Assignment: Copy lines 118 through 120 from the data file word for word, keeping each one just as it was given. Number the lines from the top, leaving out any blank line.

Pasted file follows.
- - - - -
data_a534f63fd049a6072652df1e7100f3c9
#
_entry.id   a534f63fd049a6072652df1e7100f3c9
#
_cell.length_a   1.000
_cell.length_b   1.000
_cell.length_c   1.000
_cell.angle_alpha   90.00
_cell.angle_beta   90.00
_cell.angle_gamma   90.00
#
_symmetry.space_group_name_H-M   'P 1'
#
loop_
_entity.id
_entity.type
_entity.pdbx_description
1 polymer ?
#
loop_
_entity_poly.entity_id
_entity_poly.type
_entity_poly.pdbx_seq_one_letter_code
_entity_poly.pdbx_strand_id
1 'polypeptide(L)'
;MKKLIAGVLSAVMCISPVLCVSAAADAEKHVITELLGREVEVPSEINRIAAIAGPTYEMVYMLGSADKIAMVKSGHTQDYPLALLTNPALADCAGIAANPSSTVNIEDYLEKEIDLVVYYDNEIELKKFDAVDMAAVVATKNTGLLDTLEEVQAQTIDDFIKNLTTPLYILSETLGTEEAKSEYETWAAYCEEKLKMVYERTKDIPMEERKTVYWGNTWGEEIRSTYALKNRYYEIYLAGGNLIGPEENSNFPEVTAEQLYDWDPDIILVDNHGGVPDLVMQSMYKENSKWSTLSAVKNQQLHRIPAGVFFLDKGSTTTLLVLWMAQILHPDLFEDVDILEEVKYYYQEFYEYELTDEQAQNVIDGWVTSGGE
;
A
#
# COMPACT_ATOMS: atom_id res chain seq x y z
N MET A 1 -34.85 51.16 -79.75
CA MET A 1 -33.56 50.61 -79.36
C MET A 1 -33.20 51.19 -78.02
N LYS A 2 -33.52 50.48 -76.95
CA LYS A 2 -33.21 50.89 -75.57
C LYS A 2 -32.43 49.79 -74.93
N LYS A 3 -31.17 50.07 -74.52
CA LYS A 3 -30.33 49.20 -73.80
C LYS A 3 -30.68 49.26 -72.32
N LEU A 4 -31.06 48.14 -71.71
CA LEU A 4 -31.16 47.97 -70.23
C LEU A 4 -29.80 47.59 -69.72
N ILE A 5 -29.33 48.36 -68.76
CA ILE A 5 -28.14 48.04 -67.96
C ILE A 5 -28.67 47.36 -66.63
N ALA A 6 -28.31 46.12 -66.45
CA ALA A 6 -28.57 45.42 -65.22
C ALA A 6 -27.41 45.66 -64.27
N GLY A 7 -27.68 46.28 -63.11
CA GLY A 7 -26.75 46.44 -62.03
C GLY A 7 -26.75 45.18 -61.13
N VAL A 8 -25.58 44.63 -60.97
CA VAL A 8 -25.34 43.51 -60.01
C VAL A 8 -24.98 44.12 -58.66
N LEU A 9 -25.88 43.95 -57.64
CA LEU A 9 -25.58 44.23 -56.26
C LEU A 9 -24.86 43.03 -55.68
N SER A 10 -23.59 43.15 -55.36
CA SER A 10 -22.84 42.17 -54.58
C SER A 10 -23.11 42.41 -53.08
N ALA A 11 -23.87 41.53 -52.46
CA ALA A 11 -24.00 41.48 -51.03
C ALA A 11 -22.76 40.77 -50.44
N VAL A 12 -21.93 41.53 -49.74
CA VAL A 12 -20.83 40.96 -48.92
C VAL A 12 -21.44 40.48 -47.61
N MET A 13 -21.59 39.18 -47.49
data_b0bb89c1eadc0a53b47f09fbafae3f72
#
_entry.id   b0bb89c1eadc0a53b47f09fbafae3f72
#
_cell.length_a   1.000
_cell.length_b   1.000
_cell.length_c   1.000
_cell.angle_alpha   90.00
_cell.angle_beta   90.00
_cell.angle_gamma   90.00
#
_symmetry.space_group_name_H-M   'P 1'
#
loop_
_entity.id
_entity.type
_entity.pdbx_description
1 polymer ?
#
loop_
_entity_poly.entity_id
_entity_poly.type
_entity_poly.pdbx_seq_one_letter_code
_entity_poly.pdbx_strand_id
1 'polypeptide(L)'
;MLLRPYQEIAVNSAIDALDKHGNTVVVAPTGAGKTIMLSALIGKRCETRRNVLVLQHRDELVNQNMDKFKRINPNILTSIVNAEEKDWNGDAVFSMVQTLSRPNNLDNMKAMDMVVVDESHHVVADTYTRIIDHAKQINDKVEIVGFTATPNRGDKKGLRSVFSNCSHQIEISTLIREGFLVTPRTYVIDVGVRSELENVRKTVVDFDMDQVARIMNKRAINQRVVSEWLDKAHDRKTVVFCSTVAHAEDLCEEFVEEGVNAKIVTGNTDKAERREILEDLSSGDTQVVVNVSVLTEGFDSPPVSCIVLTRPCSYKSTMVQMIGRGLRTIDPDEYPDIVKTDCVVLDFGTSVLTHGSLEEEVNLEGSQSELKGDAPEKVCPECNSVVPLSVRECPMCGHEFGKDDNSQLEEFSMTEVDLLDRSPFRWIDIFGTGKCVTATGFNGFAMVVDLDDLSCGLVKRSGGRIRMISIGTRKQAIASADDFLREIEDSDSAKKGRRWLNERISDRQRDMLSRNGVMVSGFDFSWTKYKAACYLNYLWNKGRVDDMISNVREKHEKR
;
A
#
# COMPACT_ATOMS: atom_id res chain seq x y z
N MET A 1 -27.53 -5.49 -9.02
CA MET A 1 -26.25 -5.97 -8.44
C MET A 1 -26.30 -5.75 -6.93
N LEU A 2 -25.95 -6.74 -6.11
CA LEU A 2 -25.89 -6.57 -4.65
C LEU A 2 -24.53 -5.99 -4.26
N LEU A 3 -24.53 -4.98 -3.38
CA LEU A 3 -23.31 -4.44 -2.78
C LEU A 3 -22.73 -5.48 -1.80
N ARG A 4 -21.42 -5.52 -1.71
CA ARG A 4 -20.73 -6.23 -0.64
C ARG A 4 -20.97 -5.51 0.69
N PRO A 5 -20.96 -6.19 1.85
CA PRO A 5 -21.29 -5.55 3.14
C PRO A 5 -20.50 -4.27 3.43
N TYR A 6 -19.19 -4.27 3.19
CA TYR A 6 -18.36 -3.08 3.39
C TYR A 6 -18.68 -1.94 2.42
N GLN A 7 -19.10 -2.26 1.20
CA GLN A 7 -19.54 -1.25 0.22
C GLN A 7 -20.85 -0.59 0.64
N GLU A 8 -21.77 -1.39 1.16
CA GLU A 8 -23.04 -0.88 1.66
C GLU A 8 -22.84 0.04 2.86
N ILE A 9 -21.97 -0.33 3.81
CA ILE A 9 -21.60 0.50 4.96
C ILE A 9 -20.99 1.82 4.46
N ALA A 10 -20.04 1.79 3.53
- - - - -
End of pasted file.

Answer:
C GLN A 7 -20.85 -0.59 0.64
N GLU A 8 -21.77 -1.39 1.16
CA GLU A 8 -23.04 -0.88 1.66